social life

The colored painters meet.

Wilson Daily Times, 21 March 1936.

Who were “the colored painters of Wilson” during this period?

I’ve been able to identify James Ashley Whitfield, David Dupree, Butler E. Jones, Alexander Obery, and Samuel Swinney as painters active in the 1930s. (Commercial painter Ramon Martinez was in Wilson by 1940, but probably had not yet arrived in 1936.)

4-H Club honors.

Wilson Daily Times, 28 August 1939.

  • C.L. Spellman, county agent — Cecil L. Spellman.
  • Cleo Jones — in the 1940 census of Old Fields township, Wilson County: farmer James L. Wood, 23, and wife Cleo C., 18; mother Flonnie Hall, 41; half-brother Lewis, 13, and Lizzie, 8.
  • Edith Joyner
  • Charles Ruffin — in the 1940 census of Saratoga township, Wilson County: farmer Charles Ruffin, 39; wife Henrietta, 38; and children Bertha, 19, Charles, 17, James R., 16, Juanita, 12, Gladys Lee, 10, Christine, 8, Bruce, 7, Bertie Mae, 4, and and Curtis, 10 months. 
  • Levi Simmons — David Levi Simmons.
  • Aaron Clay — in the 1940 census of Black Creek township, Wilson County: farmer Joe Clay, 47; wife Ezzie, 44; children Moses W., 19, Eva E., 9, Aron D., 18, and [Aaron’s wife] Gertrude, 17; brother John, 39; and granddaughter Ann D., newborn. All but Gertrude and the baby had lived in Sussex County, Virginia, five years before.
  • June Langston — in 1942, June Boney Langston Jr. registered for the World War II in Wayne County, N.C. Per his registration card, he was born 1 July 1922 in Wayne County; lived at “Fremont (Blackcrek) Wilson NC”; and his contact and employer was Jennie Langston, Fremont, Wayne, N.C. 
  • Mary Armstrong
  • Verdie Locus
  • Beatrice Jones
  • Joseph Simmons — in the 1940 census of Black Creek township, Wilson County: farmer Junius Simmons, 44; wife Clara, 39; and children Levi, 21, Joseph, 20, Frank, 15, Julia, 10, Lettie, 5, Thomas, 1, and Edward, 9.

Peaceful Valley Lodge 272, Knights of Pythias.

Recently, Brooke Bissette Farmer of Wilson’s fantastic Imagination Station reached out to me with a remarkable set of photos. A man (whom, it turns out, I’ve known since our childhoods) came into the museum to ask about an artifact he found while clearing out a house on Viola Street in the 1990s.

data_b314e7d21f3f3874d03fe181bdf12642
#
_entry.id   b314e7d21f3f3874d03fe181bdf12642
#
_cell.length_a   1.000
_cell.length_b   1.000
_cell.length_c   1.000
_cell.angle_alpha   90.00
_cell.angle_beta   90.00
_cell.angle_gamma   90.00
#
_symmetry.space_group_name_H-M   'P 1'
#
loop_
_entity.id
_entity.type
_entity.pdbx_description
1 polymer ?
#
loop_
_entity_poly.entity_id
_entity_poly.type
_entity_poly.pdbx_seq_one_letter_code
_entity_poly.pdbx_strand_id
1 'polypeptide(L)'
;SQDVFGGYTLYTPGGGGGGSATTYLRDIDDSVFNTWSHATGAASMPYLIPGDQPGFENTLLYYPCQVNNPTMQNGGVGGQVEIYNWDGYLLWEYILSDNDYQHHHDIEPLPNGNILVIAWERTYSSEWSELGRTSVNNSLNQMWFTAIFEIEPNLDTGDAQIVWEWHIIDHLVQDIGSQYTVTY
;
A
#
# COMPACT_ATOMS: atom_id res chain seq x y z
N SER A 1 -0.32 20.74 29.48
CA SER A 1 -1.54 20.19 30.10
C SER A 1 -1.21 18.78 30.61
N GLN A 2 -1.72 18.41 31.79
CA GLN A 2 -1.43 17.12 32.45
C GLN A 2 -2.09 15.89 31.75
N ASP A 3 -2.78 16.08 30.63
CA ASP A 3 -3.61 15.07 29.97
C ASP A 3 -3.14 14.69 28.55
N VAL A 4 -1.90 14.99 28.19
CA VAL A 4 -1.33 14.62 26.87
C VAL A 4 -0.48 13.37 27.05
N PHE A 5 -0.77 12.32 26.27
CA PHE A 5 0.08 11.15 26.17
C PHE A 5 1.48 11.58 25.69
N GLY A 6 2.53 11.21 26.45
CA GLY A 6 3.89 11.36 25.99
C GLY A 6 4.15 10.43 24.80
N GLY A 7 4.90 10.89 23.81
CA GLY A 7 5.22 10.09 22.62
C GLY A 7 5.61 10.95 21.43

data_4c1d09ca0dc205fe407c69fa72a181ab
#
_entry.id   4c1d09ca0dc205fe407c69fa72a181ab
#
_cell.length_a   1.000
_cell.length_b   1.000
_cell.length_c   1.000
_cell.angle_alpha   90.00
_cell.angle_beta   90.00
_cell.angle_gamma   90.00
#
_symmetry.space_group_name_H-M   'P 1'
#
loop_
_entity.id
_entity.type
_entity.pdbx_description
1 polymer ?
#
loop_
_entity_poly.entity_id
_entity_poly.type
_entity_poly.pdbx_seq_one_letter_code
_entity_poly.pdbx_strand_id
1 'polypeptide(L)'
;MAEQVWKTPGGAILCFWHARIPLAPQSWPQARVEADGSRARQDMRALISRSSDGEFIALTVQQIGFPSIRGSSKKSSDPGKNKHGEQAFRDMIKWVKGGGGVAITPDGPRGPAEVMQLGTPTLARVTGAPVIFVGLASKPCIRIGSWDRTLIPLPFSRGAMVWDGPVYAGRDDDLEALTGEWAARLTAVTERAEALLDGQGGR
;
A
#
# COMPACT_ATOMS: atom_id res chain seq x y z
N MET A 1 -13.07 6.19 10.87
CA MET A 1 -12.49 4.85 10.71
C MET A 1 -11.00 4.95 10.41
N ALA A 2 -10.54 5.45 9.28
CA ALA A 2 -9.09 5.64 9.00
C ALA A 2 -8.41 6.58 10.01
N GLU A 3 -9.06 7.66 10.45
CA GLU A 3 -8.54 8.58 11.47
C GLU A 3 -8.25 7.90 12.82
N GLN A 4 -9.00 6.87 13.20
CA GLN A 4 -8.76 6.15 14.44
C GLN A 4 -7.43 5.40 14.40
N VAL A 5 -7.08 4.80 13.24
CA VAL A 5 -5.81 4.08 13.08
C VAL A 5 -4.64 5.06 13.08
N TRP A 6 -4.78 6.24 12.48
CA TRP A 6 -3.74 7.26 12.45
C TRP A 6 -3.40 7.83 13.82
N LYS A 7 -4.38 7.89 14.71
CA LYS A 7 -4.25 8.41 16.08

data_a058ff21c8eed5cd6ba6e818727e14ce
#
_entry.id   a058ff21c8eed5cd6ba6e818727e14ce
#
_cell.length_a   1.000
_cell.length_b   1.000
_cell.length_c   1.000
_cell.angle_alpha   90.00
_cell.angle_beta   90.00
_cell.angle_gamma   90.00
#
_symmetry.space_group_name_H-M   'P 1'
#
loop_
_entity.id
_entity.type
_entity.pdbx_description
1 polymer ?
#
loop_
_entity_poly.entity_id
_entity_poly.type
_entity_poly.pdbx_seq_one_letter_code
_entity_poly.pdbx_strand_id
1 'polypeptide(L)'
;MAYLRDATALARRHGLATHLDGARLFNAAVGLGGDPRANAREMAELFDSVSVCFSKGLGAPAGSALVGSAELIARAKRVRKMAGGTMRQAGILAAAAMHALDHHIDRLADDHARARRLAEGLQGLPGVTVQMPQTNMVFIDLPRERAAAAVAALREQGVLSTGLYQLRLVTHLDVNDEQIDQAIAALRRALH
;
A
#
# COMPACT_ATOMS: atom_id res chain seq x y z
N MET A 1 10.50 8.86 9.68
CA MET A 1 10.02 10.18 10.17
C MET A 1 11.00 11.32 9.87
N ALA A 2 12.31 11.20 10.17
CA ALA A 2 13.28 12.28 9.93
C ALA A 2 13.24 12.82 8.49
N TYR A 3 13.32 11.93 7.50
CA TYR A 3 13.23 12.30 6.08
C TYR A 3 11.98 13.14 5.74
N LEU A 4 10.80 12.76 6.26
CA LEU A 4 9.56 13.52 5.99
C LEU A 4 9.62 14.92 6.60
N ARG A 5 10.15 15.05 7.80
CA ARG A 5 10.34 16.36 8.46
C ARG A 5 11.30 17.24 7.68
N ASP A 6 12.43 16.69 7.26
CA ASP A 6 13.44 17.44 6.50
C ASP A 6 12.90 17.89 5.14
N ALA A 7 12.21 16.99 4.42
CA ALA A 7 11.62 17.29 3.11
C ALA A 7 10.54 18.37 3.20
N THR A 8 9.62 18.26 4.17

Though rusty and missing its top plate, the instrument is clearly identifiable as the seal embosser for Peaceful Valley Lodge 272, Wilson’s African-American Knights of Pythias lodge.

Peaceful Valley, like most of North Carolina’s Knights of Pythias lodges, is defunct. Lodge 272’s founding date is not clear, but it definitely was established well after Wilson’s Black Masons and Odd Fellows.

Pleasant Valley Lodge 272 was active into the 1980s. Frank W. BarnesHoward English and Emanuel Spells were among its last leaders.

Wilson Daily Times, 18 July 1974.

Countywide picnic.

Wilson Daily Times, 30 June 1941.

Picnics organized by Wilson County’s Black 4-H and Home Demonstration clubs were annual social highlights. In 1941, a hundred and fifty families traveled to Yelverton School at the far eastern edge of the county for fun and frolic in such contests as milk-sucking, cracker-eating, nail-driving, bag-racing, and horseshoe-pitching.

Former members return to chorus.

Wilson Daily Times, 27 August 1947.


During the summer, college students returned to sing with their former choristers in Hartford Bess‘ Handel’s Chorus.

  • Mary Gilchrist — in the 1940 census of Wilson, Wilson County: at 707 Viola, Canon Gilchrist, 38; wife Ruth, 32; and children Dorothea, 15, Mary L., 12, Gene, 11, Bella M., 5, and Janey V., 2.
  • Katie Chestnut
  • Virginia Ward — probably, in the 1940 census of Wilson, Wilson County: Preston Ward, 38, widower; sister Annie, 26; and children James P., 20, Alonza, 18, Johnny Lee, 17, Rosa, 14, Virginia, 12, Sylvester, 10, Ruby, 8, Doris, 6, and Golden, 2.
  • Ann Johnson

Clipping courtesy of J. Robert Boykin III.

Craps game ends in deadly shooting.

In early March 1924, Tom Hagin allegedly shot Otto King to death over a cheating allegation during a game of craps. The Daily Times could not help but engage in casual racism in reporting the tragedy, referring to the dice game as “African golf.”

Wilson Daily Times, 4 March 1924.


In the 1900 census of Stantonsburg township, Wilson County: farmer Shandy King, 51; wife Nancy, 49; and children Jack, 21, Marcellus, 19, Shandey, 16, Mahala, 14, Columbus, 12, Otto, 7, and Harriett, 6. 

In the 1910 census of Saratoga township, Wilson County: Jim Bass, 19, and lodgers James Allen, 21, and Otto King, 19, all farm laborers.

In 1918, Otto King registered for the World War I draft in Wilson County. Per his registration card, he was born 22 March 1891 in Wilson; lived at Route 4, Wilson; worked in farming for Charley Walston; and was single.

Otto King’s World War I service record.

On 11 January 1919, Otto King, 26, of Saratoga township, son of Shandy King, and Roberta Taylor, 16, of Gardners township, daughter of Moses Fent and Rena Taylor, were married in Saratoga township, Wilson County.

In the 1920 census of Saratoga township, Wilson County: on Plank Road Highway, farmer Otto King, 28, and wife Roberta, 17. 

“Shot through neck & lungs Homicide”

Clipping courtesy of J. Robert Boykin III.